Project: A Study of the Requirements and Compatibility Issues of Wireless Networks for Providing Public Services to Persons with Disabilities.
Collaborators/Partner: Dr. Dave Michelson, University of British Columbia Department of Electrical Engineering
Description: Growing consumer and commercial interest in wireless applications for the general public has lead to standardized connectivity solutions that could provide increased independence and greater accessibility for persons with severe physical disabilities. This research looks at the issues involved with providing wireless services in public spaces such as large office buildings or mall complexes where persons with disabilities would work or visit. The wireless technologies range from simple radio frequency (RFID) tags used for inventory control and security access all the way up to wireless network (WiFi) access points installed in cafes and other public spaces to provide Internet access. The researchers will identify any technology gaps and examine the requirements and compatibility issues around implementing accessible wireless technologies in a cost effective, practical and functional manner.
Improved Access to Public Service for Individuals with Spinal Cord Injuries through Bluetooth, A Consumer Connectivity Standard
Collaborators/Partners: Living Lab
Description: Public Services systems such as automatic banking machines, information kiosks and point of sale terminals are not accessible to persons with significant physical disabilities. It is simply not feasible to create an electronic public system with all the necessary interfaces to accommodate every disability. Electronic Aids to Daily Living (EADL) enable people with disabilities to interact with their home environment, but no standard means exists to link these devices with public service systems. Initiatives driven by the disability community to promote standardized connectivity to universal access have so far failed to gain broad acceptance. However it is expected that the growing consumer and commercial interest in wireless access to public services using personal electronic devices will result in a viable standard. Emerging wireless technologies such as Bluetooth for Personal Area Networks (PANs), are backed by the consumer electronics industry and are designed to connect consumers to enhanced public services regardless of location, in a standardized and seamless manner. These wireless technologies could succeed in standardizing the inter-connection of EADL‘s, which in turn, would allow people with disabilities to access the same public services as able-bodied consumers. This project looked at the underlying feasibility of using Bluetooth technology to improve the accessibility to public services for a range of disabilities. The best elements of previous disability supported standards were used to evaluate the technology. This study It also looked at the psycho-social and human interface factors that influence the adoption of PAN based systems by persons with disabilities.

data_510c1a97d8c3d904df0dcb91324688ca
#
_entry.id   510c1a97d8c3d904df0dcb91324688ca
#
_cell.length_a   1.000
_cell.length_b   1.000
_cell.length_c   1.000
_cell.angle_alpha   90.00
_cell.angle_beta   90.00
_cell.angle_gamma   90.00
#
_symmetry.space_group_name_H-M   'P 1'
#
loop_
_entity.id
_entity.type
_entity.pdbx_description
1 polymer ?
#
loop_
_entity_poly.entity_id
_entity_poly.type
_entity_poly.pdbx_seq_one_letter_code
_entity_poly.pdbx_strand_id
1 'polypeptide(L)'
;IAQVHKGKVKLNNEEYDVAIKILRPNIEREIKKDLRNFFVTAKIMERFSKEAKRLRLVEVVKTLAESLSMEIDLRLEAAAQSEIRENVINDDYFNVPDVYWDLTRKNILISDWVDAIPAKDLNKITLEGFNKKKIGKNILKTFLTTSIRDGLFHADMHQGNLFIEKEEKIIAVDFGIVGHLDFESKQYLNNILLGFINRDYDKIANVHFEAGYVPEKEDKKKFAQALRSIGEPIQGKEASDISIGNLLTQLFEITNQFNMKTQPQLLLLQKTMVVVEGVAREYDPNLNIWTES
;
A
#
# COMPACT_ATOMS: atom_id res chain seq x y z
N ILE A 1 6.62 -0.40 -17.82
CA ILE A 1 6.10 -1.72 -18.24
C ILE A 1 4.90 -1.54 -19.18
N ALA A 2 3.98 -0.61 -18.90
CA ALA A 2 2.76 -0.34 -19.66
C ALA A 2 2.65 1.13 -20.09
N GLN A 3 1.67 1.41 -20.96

Project: Accessible Cellular Telephone